Homesickness: the masterpiece by Andrea della Robbia in the Paul and Gill Ruddock Gallery at the V&A

There is a room, n.50 in the Victoria & Albert museum, dedicated to a spectacular collection of Italian Renaissance sculpture. It is named The Paul and Jill Ruddock Gallery. Sir Paul Ruddock, member of the V&A trustees, is indeed the lead donor for the renovation of the Medieval & Renaissance Galleries in the museum. On display, you can see not only very famous masters, such as Perugino and Giambologna, but also pieces by artists whose names are familiar to the general public, yet whose works are not really well known.


Among the finest works in the hall, there is a masterpiece by Andrea della Robbia. Quoting the description of the V&A, it is an altarpiece made in Florence in the early 16th century. The composition is related to that of a number of Umbrian paintings of the Adoration of the Magi, the most important being an altarpiece by Perugino at the Pinacoteca Nazionale in Perugia (about 1475). The arms are those of Albizzi, and the altarpiece may have been commissioned for the church of Saint Michele or the one of Saint Andrea in Rovezzano, both of which were under Albizzi patronage at the end of the 15th century. The Della Robbia’s was an Italian family of sculptors and potters. They were active in Florence from the early 15th century and elsewhere in Italy and France well into the 16th. Family members were traditionally employed in the textile industry, and their name indeed derived from rubia tinctorum, a red dye.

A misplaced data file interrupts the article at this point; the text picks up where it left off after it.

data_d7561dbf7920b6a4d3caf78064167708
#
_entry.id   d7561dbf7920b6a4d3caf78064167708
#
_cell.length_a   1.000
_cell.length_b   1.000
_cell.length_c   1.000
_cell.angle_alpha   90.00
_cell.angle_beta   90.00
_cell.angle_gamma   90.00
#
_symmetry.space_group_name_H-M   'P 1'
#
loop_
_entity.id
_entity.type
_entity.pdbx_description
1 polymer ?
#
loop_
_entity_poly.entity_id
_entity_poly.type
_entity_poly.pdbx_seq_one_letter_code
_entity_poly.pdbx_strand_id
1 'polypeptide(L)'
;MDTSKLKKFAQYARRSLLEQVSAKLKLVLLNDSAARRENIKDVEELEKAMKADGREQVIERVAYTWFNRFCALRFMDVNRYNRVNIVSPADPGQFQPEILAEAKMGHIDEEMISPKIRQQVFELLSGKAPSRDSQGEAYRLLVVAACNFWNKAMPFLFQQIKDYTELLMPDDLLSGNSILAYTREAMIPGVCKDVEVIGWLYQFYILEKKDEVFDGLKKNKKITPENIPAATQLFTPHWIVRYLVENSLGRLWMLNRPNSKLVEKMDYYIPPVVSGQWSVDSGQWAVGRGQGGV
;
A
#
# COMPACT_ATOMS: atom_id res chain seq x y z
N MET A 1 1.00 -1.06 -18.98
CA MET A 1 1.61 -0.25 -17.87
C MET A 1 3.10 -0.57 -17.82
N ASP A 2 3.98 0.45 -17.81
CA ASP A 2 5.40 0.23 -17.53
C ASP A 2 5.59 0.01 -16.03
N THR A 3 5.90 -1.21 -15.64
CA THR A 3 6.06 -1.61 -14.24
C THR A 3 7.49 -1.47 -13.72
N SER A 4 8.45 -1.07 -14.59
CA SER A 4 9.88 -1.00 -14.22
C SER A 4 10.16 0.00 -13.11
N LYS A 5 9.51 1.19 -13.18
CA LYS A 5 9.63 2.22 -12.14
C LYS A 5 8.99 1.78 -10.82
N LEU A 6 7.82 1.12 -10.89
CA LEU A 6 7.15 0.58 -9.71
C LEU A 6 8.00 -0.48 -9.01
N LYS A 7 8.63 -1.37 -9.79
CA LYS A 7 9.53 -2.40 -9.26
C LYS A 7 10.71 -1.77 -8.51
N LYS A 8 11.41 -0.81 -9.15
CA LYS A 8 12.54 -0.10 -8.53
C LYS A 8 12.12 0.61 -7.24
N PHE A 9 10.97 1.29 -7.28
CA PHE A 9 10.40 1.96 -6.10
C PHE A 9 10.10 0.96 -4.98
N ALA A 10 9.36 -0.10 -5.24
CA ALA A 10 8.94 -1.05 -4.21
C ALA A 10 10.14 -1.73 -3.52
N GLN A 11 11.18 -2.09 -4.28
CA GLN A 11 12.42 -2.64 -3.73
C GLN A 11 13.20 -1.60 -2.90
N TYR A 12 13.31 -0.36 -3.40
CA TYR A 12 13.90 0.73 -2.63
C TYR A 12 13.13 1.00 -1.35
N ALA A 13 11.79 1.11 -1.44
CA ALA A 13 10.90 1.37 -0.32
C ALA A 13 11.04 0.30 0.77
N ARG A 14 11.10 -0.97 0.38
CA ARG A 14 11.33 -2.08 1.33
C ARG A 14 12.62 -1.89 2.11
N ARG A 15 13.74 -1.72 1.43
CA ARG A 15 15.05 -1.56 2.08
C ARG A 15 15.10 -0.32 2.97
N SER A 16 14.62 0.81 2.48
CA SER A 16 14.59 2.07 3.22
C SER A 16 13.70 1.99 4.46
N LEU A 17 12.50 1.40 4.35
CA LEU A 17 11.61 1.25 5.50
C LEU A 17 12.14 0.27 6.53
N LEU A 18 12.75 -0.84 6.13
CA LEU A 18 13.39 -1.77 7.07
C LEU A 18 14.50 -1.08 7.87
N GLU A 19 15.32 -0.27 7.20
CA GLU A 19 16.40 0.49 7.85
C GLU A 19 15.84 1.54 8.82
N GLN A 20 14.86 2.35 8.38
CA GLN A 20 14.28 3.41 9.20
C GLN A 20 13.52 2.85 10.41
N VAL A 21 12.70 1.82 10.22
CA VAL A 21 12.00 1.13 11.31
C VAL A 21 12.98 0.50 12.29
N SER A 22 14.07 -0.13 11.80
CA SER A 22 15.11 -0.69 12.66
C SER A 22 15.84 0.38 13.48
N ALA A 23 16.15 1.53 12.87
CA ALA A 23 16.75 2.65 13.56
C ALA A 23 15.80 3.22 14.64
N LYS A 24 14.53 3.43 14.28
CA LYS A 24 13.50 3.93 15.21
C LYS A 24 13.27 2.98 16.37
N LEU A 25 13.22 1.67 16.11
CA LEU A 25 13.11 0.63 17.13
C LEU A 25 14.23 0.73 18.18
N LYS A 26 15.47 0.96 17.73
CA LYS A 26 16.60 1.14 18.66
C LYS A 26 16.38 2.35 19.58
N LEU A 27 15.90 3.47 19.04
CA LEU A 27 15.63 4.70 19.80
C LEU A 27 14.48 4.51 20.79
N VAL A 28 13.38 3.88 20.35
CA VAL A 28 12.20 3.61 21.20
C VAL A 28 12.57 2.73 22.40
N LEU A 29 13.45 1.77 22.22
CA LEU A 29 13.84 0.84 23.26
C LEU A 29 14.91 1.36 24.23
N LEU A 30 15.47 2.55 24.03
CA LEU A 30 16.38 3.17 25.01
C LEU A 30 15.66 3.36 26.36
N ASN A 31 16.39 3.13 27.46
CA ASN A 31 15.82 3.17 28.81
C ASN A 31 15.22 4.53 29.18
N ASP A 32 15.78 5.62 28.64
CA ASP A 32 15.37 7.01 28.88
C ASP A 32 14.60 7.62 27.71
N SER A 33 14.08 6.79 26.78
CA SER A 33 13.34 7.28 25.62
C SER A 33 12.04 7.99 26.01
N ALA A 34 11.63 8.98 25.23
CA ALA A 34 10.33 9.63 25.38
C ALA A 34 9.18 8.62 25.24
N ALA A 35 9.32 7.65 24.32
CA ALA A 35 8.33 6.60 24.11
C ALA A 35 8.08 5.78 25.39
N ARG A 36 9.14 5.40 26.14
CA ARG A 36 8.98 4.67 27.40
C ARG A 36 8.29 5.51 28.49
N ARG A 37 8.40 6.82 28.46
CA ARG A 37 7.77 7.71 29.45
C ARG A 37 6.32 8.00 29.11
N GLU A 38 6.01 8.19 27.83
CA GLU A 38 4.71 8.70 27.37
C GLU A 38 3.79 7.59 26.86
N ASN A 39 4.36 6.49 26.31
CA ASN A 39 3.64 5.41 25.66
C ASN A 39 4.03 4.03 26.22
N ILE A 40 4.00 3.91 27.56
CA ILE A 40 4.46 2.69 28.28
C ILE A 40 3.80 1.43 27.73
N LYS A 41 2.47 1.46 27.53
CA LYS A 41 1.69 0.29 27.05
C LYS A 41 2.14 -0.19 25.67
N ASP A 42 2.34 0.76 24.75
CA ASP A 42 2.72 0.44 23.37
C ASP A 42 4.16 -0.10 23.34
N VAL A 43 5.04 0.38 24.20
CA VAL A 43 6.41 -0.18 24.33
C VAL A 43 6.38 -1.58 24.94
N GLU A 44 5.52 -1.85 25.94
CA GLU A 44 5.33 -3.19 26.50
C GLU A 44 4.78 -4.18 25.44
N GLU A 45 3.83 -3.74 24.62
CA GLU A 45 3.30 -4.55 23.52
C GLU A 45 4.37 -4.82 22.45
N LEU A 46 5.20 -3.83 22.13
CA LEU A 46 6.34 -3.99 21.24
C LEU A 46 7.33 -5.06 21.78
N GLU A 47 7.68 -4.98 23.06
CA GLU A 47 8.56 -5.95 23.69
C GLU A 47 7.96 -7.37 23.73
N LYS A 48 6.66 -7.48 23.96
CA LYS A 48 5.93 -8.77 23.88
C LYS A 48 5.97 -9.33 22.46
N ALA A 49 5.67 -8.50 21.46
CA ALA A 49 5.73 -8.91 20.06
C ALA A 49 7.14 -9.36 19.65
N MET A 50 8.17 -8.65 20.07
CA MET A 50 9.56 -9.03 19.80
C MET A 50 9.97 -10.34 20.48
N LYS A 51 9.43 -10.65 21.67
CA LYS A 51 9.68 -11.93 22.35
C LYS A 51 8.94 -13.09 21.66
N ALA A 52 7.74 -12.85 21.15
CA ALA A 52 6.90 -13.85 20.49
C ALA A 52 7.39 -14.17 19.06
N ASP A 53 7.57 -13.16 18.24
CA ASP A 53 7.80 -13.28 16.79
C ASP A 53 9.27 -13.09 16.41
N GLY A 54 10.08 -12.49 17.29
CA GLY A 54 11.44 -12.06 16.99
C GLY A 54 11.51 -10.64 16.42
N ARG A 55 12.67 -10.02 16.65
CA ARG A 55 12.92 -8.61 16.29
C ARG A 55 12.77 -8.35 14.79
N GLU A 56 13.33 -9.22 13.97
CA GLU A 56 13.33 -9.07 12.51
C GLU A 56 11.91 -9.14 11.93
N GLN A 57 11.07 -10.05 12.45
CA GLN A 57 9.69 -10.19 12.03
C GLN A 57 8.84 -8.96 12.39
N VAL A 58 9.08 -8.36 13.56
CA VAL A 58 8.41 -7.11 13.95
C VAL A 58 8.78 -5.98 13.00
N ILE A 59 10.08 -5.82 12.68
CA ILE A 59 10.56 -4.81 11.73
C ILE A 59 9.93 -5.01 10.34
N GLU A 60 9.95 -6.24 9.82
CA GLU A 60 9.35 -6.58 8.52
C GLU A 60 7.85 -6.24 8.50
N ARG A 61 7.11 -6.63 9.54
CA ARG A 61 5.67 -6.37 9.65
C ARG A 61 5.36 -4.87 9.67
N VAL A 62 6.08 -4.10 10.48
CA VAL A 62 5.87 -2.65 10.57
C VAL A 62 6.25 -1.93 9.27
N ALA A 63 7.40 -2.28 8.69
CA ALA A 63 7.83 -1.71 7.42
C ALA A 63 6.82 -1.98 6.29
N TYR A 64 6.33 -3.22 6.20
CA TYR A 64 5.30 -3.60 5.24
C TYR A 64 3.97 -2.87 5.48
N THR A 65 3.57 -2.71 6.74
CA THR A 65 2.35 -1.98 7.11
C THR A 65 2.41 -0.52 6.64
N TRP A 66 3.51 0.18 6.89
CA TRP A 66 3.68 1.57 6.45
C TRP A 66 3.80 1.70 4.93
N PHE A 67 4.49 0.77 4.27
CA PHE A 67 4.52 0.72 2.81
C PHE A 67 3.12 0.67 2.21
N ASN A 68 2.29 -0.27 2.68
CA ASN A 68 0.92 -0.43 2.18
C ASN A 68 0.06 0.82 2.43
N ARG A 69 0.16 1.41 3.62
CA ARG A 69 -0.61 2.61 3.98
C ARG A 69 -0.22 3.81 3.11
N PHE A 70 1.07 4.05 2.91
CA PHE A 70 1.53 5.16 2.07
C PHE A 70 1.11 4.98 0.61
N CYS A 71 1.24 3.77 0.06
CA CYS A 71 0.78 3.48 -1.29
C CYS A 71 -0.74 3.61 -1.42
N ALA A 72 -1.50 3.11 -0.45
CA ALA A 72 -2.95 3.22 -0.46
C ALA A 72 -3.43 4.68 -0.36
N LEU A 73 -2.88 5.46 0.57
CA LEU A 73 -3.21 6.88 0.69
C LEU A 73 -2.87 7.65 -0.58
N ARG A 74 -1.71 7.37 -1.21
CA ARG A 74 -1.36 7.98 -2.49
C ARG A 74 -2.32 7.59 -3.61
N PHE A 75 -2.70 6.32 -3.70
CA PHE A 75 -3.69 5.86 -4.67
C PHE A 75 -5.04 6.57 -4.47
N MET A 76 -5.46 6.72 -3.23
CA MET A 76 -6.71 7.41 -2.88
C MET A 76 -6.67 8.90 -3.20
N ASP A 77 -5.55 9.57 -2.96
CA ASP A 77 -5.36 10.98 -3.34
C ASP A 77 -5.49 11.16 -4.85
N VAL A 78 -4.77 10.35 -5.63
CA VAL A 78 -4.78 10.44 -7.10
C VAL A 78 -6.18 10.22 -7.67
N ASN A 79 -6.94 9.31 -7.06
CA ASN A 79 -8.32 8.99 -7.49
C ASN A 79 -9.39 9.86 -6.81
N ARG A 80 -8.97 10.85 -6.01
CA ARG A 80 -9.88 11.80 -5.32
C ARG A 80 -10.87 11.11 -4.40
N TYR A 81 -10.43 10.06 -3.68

Luca della Robbia founded the family sculpture workshop in Florence and was regarded by contemporaries as a leading artistic innovator, comparable to Donatello and Masaccio. The influence of antique art as well as his characteristic liveliness and charm are evident in such works like the marble singing-gallery in the Florence Cathedral. He is credited with the invention of the tin-glazed terracotta sculpture for which the family became well known. His nephew Andrea della Robbia, who inherited the workshop, tended to use more complex compositions and polychrome glazing rather than the simple blue-and-white schemes favoured by his uncle.


In general, after seeing the masterpiece by Andrea Della Robbia and the whole room, you might think that the collection is beautiful and that the layout is very adequate. You might also think that the Paul and Jill Ruddock Gallery allows you to have a rare experience: that of seeing, gathered in a few square meters, some great masterpieces of art. In the end, however, there is only an unanswered question: why are all these precious works of the Italian Renaissance in London (permanently) rather than in Italy?

July 15, 2015